A congressional probe into the January 6 assault on the US Capitol by Donald Trump supporters faces questions about what steps it had taken to corroborate a White House aide's account of the then-president having struggled with Secret Service agents in his armoured SUV that day.
US media outlets, citing Secret Service sources, said the head of Trump's security detail, Robert Engel, and the driver of the car were prepared to challenge the aide's testimony that Trump grabbed the steering wheel of the modified Chevrolet Suburban when he learned that the Secret Service would not drive him to the Capitol, where thousands of his supporters rioted.
Neither Engel nor the driver made public statements on Wednesday.
Trump on Tuesday denied having grabbed the wheel.
An aide to the US House of Representatives committee on January 6 said it would welcome testimony from any witness who wished to provide new information under oath following Tuesday's testimony by Cassidy Hutchinson, an aide to Trump's White House Chief of Staff Mark Meadows.
The House aide on Wednesday declined to answer questions about whether the committee already had interviewed Secret Service agents or other officials with first-hand knowledge of the incident Hutchinson described.
Secret Service spokesman Anthony Guglielmi said on Wednesday the committee had not sought to confirm details of Hutchinson's testimony in the 10 days before the hearing, which was scheduled unusually quickly.
In a separate statement it said it was co-operating with the committee.
Guglielmi did not immediately respond to questions about the significance of the 10 days or whether the committee contacted the agency previously to discuss Trump's January 6 behaviour.
Hutchinson testified that Tony Ornato, a senior Secret Service official, told her that Trump had struggled with agents after giving a fiery speech to his supporters outside the White House that morning in which he repeatedly blamed widespread fraud for his election loss to Joe Biden.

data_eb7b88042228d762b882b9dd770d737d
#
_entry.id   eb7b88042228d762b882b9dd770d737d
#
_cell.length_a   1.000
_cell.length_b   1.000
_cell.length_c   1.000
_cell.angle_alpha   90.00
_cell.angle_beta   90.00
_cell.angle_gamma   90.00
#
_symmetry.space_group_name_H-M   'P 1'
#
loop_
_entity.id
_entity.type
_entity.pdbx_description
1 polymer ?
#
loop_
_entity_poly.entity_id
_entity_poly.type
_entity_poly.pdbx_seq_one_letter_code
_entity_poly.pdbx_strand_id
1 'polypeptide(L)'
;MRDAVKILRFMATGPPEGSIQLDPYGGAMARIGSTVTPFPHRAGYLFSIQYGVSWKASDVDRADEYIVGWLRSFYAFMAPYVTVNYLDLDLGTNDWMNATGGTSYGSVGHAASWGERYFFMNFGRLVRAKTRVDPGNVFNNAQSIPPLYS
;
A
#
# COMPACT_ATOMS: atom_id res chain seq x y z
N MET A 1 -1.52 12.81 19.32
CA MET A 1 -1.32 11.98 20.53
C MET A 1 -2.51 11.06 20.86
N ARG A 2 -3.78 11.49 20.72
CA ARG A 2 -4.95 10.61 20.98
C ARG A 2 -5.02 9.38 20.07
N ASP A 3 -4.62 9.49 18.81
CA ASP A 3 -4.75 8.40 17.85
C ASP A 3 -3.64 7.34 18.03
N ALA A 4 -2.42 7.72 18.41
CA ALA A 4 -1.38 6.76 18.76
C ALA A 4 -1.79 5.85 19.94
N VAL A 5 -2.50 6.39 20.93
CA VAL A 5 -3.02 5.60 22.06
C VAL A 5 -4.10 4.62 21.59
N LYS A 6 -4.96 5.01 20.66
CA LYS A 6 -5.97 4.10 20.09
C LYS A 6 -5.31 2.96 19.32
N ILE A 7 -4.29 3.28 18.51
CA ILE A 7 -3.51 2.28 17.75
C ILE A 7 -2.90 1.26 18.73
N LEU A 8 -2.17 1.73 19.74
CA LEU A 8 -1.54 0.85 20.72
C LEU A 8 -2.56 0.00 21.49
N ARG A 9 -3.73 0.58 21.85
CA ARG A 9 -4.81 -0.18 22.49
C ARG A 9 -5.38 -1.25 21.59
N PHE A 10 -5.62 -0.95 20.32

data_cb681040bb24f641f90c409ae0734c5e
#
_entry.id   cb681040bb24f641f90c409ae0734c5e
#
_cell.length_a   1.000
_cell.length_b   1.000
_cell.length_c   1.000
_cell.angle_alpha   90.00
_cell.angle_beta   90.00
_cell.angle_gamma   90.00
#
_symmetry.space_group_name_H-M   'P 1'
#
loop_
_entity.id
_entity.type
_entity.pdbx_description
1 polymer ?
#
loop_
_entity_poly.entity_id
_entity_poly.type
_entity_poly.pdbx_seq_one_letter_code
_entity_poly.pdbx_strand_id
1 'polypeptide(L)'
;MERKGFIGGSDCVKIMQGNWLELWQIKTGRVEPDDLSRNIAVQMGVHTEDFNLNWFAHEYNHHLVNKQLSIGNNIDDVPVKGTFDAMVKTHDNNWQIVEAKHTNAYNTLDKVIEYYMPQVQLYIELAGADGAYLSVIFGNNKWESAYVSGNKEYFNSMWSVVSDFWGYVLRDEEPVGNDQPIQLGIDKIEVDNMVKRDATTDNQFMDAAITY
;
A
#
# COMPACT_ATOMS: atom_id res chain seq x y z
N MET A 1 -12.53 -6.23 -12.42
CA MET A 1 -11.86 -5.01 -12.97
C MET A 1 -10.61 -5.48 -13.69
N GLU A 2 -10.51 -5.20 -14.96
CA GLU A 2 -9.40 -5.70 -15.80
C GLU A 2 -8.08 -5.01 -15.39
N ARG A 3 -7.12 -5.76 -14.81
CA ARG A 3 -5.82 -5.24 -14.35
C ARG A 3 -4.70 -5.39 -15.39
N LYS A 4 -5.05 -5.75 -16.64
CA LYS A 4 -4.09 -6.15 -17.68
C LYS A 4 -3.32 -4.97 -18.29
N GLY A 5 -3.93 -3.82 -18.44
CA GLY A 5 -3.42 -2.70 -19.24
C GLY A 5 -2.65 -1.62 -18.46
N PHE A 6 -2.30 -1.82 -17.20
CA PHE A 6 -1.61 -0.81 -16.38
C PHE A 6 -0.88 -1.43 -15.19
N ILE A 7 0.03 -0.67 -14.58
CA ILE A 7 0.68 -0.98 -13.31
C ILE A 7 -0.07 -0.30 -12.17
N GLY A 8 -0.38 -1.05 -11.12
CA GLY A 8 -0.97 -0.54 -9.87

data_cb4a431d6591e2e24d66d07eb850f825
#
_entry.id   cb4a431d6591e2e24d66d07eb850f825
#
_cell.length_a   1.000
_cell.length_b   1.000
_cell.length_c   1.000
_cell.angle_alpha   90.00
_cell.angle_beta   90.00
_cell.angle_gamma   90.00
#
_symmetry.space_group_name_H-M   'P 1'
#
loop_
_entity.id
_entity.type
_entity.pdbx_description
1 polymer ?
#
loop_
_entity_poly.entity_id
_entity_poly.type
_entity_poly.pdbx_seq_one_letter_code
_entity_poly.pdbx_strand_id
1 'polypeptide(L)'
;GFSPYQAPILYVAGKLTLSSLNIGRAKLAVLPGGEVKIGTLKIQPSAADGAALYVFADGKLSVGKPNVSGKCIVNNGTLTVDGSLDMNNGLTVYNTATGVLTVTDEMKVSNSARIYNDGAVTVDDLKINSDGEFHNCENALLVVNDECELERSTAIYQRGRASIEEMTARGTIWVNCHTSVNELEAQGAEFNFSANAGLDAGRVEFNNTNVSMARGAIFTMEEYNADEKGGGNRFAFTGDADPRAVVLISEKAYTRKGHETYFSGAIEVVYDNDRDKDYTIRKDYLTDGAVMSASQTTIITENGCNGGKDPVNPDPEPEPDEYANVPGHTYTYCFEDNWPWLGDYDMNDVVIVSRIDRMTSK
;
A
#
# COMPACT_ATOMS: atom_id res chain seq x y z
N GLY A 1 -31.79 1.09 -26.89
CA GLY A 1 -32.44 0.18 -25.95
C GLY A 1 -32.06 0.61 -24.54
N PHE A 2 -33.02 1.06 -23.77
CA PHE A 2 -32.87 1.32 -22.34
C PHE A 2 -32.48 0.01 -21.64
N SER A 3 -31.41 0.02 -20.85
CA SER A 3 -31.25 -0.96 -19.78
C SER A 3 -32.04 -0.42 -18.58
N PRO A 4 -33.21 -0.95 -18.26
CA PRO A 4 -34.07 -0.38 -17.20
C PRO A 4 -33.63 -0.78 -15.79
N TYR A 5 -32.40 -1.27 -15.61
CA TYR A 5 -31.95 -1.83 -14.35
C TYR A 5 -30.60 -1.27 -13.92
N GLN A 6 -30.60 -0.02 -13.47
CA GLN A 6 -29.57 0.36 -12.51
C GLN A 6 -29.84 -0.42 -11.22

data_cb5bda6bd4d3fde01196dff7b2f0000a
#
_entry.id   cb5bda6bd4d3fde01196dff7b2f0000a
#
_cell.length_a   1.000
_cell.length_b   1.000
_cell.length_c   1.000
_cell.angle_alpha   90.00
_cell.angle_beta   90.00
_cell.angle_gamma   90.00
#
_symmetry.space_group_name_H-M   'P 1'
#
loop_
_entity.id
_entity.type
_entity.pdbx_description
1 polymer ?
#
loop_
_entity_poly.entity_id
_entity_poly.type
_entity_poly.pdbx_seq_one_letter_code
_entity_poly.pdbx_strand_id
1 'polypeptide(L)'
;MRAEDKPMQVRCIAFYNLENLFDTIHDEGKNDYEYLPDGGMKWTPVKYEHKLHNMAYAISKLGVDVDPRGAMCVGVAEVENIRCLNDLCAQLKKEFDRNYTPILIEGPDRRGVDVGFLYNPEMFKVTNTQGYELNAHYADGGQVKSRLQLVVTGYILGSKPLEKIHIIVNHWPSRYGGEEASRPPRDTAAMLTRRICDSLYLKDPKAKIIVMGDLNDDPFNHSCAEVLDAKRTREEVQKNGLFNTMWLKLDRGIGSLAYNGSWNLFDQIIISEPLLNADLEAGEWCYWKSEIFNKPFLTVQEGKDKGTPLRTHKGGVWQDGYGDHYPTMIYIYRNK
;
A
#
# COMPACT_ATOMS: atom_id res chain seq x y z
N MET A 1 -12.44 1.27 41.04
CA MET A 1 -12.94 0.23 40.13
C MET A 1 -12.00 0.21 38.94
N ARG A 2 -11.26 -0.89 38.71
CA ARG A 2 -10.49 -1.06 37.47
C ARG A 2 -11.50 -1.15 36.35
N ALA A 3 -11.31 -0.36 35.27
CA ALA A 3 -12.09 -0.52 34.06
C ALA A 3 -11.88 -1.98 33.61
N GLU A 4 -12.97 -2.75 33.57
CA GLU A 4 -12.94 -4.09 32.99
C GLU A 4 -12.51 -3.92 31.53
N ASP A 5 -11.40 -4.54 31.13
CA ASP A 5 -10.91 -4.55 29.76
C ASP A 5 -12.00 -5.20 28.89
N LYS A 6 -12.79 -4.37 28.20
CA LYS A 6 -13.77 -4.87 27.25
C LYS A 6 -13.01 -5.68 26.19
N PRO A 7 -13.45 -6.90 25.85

Trump's claims of voting fraud have been dismissed by a succession of judges and rejected by state election officials.
The riot was an attempt to stop Congress, with vice president Pence presiding, from certifying Biden's election.
"If it is true the Secret Service denies the allegations against President Trump of lunging and assaulting officers, then the story is really passing along gossip that did not bear fruit," Republican US Senator Lindsey Graham said on Wednesday.
"The committee, with a little bit of effort, could have told the other side of the story but they chose NOT to because they wanted sensational headlines."
Supporters of the Republican Trump have not challenged other revelations in Hutchinson's testimony.
These included Trump's knowledge - even approval - of his supporters walking around Washington DC heavily armed on January 6 and that he had no qualms about rioters urging that Pence be hanged.
Hutchinson also testified that Trump was known for angry outbursts in the White House that left food being splayed onto walls and dishes upended.
"Cassidy Hutchinson's testimony before the January 6 Committee has been praised as 'courageous' and dismissed as 'unbelievable,'" said Democratic Senator Dick Durbin on Twitter on Wednesday.
"It's time for those present for some of the darkest moments for our democracy to come forward under oath and, like her, tell their stories."
As Meadows' former deputy, Hutchinson, now 26, was a constant presence among White House staff in the last several months of 2020, frequently flying aboard Air Force One, friendly with staff and with Trump's Secret Service detail.
Her office was a 10-second walk from the president's Oval Office.
Aides who worked at the White House were surprised at the outsized influence for a then-24-year-old and surprised at her tale of drama on the SUV the day of the riot.
Sources familiar with the matter said she had planned to join the small contingent of staffers who moved to Florida with Trump after he handed over power to Biden in January 2021 but Trump ultimately opted not to hire her.
Australian Associated Press
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